Macron introduced new measures Monday night, July 12, making vaccination compulsory for all healthcare workers by Sept. 15. He also held out the possibility of extending the requirement to others. Only 42 percent of hospital workers and 49 percent of those working in the care system are completely vaccinated in France.
"The more we vaccinate, the less space we will leave for the virus to spread," said Macron. "It is a new speed race that is underway. We must move towards the vaccination of all French people."
Around 41 percent of the French population has been fully vaccinated, but the pace of doses being delivered has waned as summer vacations approached.
According to Doctolib, an app that centralizes France's vaccine appointments, 1.3 million people signed up for injections after Macron gave the televised address to the nation. It was a daily record since France rolled out coronavirus vaccines in December. People under age 35 made up most of the new appointments.
Special COVID-19 passes will also be required starting August 1 to enter restaurants and shopping malls and to get on trains and planes in France.
"From the beginning of August, the health pass will apply to cafes, restaurants, hospitals, retirement homes, and long-distance transport: planes, trains and coaches for long journeys," said Macron. "From this week, border controls will be further reinforced for nationals from countries at risk, with forced isolation for unvaccinated travelers. (Related: Vaccine passports were the secret plan behind the totalitarian lockdowns all along.)
Restaurant and bar unions demanded a delay for the passes, and government officials were meeting with industry representatives Tuesday, July 13. Restaurant workers fear that enforcing the requirement could scare customers away.
Use of the health pass will be extended to places of leisure and culture starting July 21. All residents of France over 12 years old need to get vaccinated or at least have a negative test to access a show, an amusement park, a concert or a festival.
France's health passport is available on an anti-COVID app, and can show that a person is either fully vaccinated, has recently recovered from COVID or has tested negative in the past 72 hours.
"It is a new speed race that is underway. We must move towards the vaccination of all French people," said Macron.
Some bristled at the idea of mandatory vaccines or needing passes to go to cafes.
"There are many health workers who don't want to get vaccinated because we don’t know much about the vaccines," said Solene Manable, a nurse in Paris.
Marius Chavenon, a 22-year-old law student, said: "I'm getting vaccinated because I want to have a social life and go on holidays. [But] I don't think vaccination should be compulsory. We live in France. We should be able to do what we want."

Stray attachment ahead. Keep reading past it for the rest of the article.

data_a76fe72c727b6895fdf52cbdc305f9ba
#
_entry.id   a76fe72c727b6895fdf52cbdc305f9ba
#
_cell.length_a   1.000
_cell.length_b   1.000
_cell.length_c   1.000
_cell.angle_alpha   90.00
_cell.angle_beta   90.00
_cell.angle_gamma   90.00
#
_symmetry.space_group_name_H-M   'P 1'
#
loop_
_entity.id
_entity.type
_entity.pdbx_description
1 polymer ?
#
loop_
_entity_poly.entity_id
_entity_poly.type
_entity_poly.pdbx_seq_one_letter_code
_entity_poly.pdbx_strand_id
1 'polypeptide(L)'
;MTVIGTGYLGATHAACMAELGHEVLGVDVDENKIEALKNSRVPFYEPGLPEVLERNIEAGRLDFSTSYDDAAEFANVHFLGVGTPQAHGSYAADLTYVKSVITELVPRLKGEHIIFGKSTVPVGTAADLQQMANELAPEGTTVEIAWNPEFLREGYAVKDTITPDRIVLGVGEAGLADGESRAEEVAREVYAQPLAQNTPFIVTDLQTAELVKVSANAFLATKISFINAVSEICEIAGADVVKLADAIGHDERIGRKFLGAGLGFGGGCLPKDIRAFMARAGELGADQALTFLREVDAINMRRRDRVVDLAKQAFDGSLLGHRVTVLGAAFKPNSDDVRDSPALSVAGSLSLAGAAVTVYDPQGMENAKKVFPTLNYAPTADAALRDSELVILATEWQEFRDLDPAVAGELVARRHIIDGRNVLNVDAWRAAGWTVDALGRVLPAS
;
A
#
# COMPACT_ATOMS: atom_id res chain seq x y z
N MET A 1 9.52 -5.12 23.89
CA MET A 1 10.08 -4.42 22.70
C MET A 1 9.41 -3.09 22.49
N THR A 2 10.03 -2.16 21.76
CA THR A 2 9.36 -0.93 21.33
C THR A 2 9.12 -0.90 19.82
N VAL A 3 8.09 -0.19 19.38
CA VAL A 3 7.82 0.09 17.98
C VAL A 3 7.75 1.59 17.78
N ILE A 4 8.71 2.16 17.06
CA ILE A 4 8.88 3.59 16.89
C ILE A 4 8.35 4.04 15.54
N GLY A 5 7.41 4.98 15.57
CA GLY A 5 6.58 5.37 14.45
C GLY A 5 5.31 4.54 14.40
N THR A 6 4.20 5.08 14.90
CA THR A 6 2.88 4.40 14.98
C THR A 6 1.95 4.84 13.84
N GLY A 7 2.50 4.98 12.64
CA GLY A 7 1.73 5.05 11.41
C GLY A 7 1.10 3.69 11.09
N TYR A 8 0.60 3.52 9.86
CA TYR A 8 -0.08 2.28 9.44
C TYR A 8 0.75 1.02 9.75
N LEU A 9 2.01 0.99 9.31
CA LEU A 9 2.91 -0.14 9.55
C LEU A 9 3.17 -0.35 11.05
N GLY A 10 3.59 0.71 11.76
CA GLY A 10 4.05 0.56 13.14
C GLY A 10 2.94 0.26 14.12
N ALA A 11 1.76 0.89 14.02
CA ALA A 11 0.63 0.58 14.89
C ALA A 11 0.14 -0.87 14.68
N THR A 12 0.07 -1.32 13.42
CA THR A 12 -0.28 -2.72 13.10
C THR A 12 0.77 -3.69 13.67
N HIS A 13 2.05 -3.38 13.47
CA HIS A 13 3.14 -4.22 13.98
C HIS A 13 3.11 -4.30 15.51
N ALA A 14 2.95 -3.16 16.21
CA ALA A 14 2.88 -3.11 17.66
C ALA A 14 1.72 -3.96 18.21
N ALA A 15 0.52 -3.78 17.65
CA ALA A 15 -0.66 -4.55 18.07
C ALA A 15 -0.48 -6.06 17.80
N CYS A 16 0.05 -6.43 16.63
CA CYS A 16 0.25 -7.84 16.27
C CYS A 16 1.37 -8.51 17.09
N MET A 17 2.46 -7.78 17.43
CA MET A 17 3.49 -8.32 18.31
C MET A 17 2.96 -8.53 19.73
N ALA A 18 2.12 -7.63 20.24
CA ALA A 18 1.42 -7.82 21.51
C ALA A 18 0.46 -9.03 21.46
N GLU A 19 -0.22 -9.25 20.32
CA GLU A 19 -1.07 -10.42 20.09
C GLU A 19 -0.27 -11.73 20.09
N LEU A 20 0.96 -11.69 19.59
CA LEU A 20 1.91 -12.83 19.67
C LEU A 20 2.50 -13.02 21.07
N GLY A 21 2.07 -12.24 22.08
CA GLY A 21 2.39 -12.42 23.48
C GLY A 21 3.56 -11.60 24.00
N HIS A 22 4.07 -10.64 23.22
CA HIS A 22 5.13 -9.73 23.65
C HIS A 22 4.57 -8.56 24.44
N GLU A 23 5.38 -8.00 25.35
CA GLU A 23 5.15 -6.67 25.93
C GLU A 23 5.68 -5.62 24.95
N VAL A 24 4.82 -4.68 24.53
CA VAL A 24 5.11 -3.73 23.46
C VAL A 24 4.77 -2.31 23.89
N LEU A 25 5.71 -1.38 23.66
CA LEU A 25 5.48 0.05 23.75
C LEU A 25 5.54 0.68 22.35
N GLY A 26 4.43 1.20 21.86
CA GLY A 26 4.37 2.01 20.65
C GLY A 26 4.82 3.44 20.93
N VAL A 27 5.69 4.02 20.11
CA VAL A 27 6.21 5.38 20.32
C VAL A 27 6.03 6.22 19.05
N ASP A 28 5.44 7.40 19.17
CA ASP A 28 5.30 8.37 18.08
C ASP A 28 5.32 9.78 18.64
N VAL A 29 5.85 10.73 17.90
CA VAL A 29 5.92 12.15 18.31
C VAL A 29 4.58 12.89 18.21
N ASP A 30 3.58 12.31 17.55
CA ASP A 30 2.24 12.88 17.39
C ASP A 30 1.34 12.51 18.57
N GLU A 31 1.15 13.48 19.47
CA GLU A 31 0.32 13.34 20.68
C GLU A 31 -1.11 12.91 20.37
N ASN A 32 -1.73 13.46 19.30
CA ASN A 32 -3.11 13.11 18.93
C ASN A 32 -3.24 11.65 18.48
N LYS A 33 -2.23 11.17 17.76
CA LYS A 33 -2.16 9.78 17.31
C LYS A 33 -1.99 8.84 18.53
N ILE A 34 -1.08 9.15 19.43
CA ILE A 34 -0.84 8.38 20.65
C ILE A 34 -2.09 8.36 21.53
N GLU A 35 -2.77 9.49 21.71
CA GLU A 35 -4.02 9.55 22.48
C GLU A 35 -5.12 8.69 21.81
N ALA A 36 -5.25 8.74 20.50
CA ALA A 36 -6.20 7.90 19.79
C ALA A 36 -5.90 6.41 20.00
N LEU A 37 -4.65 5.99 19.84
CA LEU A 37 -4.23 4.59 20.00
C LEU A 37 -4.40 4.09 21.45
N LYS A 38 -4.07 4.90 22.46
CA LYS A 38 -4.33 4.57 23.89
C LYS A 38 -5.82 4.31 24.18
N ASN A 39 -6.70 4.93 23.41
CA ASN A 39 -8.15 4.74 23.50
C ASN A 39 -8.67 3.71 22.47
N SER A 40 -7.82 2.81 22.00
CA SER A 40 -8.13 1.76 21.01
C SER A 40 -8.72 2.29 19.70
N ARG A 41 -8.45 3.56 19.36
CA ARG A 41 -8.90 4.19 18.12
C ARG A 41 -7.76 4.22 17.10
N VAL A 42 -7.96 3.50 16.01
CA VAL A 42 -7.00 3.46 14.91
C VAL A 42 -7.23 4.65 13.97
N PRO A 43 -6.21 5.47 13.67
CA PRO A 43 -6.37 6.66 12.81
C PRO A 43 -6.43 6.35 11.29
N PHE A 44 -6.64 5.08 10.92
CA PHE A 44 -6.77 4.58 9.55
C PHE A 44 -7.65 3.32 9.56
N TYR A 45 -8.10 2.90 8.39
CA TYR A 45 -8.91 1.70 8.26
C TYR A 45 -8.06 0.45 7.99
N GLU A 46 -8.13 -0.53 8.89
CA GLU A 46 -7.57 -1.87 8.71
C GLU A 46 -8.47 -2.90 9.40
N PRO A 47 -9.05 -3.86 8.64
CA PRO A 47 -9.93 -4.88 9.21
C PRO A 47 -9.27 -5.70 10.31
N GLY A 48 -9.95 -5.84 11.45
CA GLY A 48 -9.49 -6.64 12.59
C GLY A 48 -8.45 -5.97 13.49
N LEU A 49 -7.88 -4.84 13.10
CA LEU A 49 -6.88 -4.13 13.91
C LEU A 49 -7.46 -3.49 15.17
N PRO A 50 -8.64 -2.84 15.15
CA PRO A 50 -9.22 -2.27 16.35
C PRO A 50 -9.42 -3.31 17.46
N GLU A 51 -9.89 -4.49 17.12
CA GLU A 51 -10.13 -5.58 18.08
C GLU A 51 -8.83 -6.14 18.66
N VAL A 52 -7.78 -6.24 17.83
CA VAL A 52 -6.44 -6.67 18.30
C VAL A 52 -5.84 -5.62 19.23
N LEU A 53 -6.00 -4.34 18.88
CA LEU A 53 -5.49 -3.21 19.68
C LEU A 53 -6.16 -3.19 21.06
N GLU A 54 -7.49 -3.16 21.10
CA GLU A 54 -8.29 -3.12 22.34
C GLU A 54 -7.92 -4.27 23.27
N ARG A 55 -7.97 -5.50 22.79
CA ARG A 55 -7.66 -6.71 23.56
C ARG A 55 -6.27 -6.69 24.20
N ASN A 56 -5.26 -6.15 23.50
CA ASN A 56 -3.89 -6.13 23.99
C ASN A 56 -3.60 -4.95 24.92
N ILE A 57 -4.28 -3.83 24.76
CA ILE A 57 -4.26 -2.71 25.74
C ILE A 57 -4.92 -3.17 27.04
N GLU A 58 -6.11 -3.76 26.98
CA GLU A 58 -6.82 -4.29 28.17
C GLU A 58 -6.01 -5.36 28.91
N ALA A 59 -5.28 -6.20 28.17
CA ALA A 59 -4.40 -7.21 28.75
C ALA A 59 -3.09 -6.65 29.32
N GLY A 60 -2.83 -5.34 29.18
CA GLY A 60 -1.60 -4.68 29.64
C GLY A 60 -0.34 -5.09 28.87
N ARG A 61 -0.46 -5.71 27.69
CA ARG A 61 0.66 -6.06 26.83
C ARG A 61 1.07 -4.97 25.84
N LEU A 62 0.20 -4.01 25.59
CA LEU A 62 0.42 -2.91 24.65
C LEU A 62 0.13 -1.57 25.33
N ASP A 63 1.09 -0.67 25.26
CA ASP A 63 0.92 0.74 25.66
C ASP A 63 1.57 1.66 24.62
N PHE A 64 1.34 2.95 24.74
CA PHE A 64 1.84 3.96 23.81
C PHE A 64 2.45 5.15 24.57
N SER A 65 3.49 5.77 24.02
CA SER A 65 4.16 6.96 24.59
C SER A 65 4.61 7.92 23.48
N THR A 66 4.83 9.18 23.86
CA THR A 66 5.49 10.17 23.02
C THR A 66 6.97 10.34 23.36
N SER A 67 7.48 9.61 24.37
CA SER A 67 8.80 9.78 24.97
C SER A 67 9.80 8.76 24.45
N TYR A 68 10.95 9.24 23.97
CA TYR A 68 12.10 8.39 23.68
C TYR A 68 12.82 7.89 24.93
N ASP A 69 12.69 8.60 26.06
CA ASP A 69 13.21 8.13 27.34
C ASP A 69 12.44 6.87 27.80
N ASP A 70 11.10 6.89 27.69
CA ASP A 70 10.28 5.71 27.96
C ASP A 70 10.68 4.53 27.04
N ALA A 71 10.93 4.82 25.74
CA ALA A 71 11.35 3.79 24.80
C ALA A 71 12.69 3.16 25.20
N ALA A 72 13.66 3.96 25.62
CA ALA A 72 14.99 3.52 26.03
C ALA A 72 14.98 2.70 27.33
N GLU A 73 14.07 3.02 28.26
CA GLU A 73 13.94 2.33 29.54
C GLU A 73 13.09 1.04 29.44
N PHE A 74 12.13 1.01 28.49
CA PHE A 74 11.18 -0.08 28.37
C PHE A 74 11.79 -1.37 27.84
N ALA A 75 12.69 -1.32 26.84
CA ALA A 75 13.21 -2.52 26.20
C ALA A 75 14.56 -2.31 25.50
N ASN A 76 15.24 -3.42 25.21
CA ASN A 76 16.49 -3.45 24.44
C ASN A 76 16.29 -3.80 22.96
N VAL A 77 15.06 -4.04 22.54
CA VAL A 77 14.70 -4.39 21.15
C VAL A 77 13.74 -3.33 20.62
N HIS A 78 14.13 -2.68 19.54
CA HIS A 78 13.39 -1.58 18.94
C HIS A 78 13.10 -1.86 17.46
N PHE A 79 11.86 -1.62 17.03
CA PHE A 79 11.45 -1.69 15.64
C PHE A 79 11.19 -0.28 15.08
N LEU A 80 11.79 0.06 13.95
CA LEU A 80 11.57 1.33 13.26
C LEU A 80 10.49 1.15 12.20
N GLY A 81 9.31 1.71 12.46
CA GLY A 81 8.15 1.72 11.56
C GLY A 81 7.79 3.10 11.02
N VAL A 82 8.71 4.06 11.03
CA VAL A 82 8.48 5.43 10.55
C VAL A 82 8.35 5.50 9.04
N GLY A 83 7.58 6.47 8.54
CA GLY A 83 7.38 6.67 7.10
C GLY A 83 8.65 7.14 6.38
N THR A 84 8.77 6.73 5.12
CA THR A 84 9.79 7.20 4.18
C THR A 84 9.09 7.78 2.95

Macron's announcement came just three days after France opened up the doors of its nightclubs for the first time in 16 months. Partygoers were exhilarated at rediscovering the dance scene and people crowded into clubs to enjoy the atmosphere for the first time since the start of the pandemic in March last year. French restaurants and bars also began thriving again as the Tour de France drew in tightly packed crowds across the country.
The country was taking a step towards returning to a pre-pandemic normal just in time for summer, but the Delta variant has been driving infection rates up across Europe.
France's COVID-19 infections started rising again two weeks ago. On Monday, 4,256 new cases were recorded – up from 2,549 last week.
New infections are threatening France's all-important tourism industry and Macron's ambitious economic recovery plan ahead of the presidential election in April next year. Macron hosted a top-level COVID security meeting on Monday morning before his evening address.
The number of people in French hospitals and intensive care units has been declining for weeks, but doctors predict it will rise when the increase in Delta variant infections hits vulnerable populations.
Italy has also made COVID-19 vaccine compulsory for healthcare workers and pharmacists. Those who opt out risk suspension or a salary cut. In Denmark, restaurants and public events require a digital pass showing that you been fully vaccinated or have a recent negative test. Some German states require the same for restaurants. (Related: EU to lift restrictions on "well-vaccinated" nations in latest plot that ignores the public health value of innate immunity.)
But the measures announced by Macron were by far the most extensive among European countries. Concern has grown in the French government after demand for vaccines has ebbed in recent weeks due to hesitancy, a sense that the virus is no longer a threat and because some people decided to put off their vaccination schedule until after the summer holidays.
French Health Minister Olivier Veran defended the new measures and welcomed the renewed vaccine interest. "That's thousands of lives saved," he said.
More than 111,000 people with the virus have died in France.
Meanwhile, France's Secretary of State for European Affairs Clement Beaune advised people to "avoid Spain and Portugal as destinations" for their summer holidays due to risks tied to the highly contagious Delta variant.
Beaune told France 2 TV: "To those who have not yet booked their holidays, I say avoid Spain and Portugal as destinations. It is a prudent advice, a recommendation."
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